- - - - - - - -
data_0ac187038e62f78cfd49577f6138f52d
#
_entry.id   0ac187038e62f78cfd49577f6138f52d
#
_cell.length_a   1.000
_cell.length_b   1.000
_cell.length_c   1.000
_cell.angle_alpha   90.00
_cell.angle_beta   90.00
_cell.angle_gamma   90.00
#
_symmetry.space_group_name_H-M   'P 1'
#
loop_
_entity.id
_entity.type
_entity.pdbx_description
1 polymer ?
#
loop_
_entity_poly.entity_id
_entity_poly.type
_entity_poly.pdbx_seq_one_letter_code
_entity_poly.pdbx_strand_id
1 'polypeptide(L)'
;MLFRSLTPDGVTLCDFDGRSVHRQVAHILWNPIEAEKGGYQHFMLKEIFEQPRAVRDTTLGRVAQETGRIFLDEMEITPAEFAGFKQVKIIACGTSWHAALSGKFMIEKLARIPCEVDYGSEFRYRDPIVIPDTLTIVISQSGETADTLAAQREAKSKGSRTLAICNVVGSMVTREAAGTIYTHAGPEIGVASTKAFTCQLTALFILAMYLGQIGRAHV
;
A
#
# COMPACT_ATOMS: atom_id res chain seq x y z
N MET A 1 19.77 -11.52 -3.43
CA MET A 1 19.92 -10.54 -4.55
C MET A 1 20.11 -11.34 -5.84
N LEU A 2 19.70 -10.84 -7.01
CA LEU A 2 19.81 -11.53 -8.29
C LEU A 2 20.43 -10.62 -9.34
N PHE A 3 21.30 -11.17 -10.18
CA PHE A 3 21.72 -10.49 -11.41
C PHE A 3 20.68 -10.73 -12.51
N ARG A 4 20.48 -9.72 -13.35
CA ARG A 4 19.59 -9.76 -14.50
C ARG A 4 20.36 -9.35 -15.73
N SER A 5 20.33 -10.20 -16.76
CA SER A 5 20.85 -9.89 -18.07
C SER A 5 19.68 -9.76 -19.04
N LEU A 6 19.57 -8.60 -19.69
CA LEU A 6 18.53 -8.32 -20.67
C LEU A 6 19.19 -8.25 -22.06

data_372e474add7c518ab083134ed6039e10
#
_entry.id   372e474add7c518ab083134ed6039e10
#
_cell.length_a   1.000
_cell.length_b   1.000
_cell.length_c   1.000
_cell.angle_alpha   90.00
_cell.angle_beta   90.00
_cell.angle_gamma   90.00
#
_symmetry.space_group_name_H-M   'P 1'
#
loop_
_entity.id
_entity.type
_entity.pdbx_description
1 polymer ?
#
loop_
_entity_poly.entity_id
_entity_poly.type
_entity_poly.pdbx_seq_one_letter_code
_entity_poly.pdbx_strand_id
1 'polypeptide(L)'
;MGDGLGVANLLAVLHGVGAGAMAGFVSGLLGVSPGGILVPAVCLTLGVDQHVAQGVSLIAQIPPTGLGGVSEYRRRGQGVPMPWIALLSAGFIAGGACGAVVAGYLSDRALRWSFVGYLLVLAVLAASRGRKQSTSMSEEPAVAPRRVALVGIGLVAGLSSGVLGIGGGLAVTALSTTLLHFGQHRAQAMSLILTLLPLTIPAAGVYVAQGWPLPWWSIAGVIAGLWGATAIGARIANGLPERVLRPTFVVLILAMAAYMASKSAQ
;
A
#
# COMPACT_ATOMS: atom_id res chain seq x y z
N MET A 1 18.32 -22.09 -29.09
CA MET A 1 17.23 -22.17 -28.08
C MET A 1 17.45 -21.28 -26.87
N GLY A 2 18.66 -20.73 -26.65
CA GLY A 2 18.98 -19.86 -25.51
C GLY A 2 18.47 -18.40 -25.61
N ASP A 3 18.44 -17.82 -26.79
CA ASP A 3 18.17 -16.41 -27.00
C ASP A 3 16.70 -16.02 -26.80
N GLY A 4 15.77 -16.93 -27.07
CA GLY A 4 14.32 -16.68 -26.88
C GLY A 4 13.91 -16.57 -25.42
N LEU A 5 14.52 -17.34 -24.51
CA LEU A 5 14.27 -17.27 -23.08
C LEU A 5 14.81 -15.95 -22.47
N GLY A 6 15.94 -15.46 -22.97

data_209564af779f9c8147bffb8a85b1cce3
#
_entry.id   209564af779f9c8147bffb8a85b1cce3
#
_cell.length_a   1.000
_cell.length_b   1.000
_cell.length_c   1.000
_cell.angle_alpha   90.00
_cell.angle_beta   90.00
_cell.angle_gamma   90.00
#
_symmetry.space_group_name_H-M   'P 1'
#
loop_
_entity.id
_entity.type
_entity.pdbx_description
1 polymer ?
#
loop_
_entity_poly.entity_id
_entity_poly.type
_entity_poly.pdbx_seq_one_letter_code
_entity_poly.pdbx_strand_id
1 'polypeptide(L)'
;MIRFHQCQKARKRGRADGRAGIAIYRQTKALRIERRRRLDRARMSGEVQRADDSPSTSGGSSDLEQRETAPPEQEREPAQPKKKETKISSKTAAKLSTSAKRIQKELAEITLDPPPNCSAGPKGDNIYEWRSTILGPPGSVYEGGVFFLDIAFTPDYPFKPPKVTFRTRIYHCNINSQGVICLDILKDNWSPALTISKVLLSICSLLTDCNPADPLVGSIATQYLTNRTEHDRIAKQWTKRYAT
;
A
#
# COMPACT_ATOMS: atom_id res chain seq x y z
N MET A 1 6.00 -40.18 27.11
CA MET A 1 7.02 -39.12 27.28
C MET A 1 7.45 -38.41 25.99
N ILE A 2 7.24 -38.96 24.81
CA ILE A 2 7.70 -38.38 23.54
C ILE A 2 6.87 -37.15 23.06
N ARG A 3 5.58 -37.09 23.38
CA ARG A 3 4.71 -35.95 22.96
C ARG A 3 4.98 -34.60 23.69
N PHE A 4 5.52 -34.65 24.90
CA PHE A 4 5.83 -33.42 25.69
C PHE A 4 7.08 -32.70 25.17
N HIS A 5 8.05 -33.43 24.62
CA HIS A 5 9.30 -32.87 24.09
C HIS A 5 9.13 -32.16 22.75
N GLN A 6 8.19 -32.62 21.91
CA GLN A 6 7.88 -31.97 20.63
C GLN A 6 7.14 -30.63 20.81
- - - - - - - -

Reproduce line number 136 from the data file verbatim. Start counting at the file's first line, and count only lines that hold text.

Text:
C PHE A 4 7.08 -32.70 25.17